Depression is not a sackable offence

iHRAustralia End of fin year prices workplace training June2014

Depression is not a sackable offence

Depression is not a sackable offence

17 June 2014

Depression affects around one in six Australians at some stage in their lives. In any given year, more than 1 million Australian adults experience the symptoms of depression, meaning this is an issue Australian employers cannot ignore.

Many people with depression are members of the workforce but in some cases depression can affect a person’s ability to work, as symptoms may change or worsen at times, impacting on productivity and engagement.

Untreated depression causes more than 6 million work days to be lost in Australia each year. This is the equivalent of a $10.9 billion reduction in economic contributions.

When depression, or another mental health condition, begins to impact on an employee’s performance, it may be tempting to an employer to terminate the worker in favour of a person in good mental health, who may be perceived as more reliable.

However, letting someone go due to a mental health condition contravenes workplace law and would likely be considered an unfair reason for dismissal. This was demonstrated recently when the Federal Circuit Court fined an employer and ordered the reinstatement of a terminated lawyer.

While the employer claimed the worker had been dismissed for misconduct, the court found that the employee was afforded protection from adverse action under the Fair Work Act. Judge Burchardt stated:

“[The employee] is not the first, and will not be the last, person to suffer ill health interrelated with misconduct. The FW Act gives people in [the employee’s] position the benefit of protection. It is important that the nature of this protection be generally understood.”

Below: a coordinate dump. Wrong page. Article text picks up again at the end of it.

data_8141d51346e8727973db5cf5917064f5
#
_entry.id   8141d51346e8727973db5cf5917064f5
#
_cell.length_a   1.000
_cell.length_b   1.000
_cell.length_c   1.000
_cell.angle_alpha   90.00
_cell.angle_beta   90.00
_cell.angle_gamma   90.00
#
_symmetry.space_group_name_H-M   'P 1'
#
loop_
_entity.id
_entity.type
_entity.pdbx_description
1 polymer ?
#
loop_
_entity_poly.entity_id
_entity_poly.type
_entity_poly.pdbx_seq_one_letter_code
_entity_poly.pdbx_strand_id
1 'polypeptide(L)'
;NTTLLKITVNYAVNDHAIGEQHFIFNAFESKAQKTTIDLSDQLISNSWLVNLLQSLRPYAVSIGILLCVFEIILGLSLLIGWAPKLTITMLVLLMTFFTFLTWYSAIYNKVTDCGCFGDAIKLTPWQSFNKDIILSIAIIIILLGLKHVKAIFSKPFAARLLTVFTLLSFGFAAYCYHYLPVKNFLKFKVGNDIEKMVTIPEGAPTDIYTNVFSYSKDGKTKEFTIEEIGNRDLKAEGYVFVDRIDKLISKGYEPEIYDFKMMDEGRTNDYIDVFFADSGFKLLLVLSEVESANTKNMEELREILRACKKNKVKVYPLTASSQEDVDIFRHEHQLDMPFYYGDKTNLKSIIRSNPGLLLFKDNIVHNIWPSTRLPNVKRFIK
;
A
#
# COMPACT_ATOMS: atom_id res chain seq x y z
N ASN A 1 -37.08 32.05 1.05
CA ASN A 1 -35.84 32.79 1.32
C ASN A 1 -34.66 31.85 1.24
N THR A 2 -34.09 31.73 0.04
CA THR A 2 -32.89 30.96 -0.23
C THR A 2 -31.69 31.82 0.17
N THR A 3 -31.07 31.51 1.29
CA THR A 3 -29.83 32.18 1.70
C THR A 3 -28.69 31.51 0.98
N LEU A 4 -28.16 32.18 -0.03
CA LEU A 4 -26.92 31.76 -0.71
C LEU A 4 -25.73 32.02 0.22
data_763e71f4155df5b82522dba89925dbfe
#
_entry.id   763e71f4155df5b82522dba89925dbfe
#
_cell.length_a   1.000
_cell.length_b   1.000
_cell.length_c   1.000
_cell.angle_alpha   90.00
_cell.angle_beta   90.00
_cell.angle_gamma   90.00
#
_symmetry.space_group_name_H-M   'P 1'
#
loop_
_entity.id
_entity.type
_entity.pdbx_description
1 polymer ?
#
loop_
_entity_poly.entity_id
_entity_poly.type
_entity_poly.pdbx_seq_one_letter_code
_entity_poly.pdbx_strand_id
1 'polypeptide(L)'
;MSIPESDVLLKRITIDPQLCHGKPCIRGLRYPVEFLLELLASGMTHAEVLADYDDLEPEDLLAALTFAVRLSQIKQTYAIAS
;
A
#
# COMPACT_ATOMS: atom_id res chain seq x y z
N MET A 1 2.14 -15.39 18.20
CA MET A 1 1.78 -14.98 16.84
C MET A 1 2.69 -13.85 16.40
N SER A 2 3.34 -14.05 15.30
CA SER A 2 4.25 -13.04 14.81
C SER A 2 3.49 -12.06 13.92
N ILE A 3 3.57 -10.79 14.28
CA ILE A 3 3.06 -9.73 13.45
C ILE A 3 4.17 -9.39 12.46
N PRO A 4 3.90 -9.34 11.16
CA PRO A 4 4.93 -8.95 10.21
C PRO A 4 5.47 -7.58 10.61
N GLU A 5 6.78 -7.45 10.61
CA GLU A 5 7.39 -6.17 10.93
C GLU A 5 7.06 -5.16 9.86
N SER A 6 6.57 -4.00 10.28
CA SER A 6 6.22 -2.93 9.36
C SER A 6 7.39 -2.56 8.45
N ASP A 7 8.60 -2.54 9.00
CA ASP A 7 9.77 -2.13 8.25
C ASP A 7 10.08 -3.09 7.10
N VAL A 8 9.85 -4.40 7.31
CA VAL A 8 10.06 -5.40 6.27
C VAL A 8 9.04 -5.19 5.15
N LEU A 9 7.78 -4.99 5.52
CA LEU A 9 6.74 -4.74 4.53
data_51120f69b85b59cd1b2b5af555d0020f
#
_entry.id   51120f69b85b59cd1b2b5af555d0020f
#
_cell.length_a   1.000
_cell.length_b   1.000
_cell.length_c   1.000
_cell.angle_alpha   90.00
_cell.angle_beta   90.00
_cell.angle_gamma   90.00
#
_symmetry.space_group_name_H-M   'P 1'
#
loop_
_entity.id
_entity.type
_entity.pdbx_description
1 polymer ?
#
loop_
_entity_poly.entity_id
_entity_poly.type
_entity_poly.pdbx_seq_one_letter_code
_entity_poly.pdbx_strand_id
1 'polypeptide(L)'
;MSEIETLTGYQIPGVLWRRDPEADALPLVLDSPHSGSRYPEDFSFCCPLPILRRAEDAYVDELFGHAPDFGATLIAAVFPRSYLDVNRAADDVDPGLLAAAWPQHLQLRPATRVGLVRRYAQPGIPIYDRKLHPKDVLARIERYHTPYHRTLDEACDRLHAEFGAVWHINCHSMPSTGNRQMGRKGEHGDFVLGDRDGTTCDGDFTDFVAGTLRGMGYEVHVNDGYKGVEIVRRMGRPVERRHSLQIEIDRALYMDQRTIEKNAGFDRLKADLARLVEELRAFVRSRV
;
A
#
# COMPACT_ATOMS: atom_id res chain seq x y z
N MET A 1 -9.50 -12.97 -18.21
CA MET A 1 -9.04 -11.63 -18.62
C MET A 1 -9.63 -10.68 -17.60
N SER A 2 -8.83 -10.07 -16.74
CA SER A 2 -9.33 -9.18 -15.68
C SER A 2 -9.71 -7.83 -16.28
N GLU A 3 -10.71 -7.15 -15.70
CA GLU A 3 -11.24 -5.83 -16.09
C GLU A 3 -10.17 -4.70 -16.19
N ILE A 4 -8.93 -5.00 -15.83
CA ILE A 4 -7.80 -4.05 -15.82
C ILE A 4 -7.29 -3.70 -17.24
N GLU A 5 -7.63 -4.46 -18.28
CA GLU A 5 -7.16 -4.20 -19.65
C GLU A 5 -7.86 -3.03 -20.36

iHRAustralia End of fin year prices workplace training June2014

The employer was ordered to pay the lawyer more than $90,000 in compensation along with a fine of $10,000 and was further required to reinstate the lawyer to his former position or a suitable equivalent.

Cases such as this show how important it is to support employees affected by mental health conditions; the judge in this instance noted that the employer was aware of the employee’s mental health issues, yet still acted inappropriately.

Employers concerned about the impact of depression and anxiety in their business are encouraged to seek advice and guidance from Heads Up, a workplace mental health campaign.

If a mental health condition has begun to impact on an employee’s work, it is prudent to seek advice from a specialist workplace relations or HR consulting firm. Furthermore, when investigating inappropriate behaviour or misconduct, engaging an independent workplace investigations provider who can make recommendations based on the investigation’s findings, will assist employers with ensuring subsequent action is appropriate and lawful.

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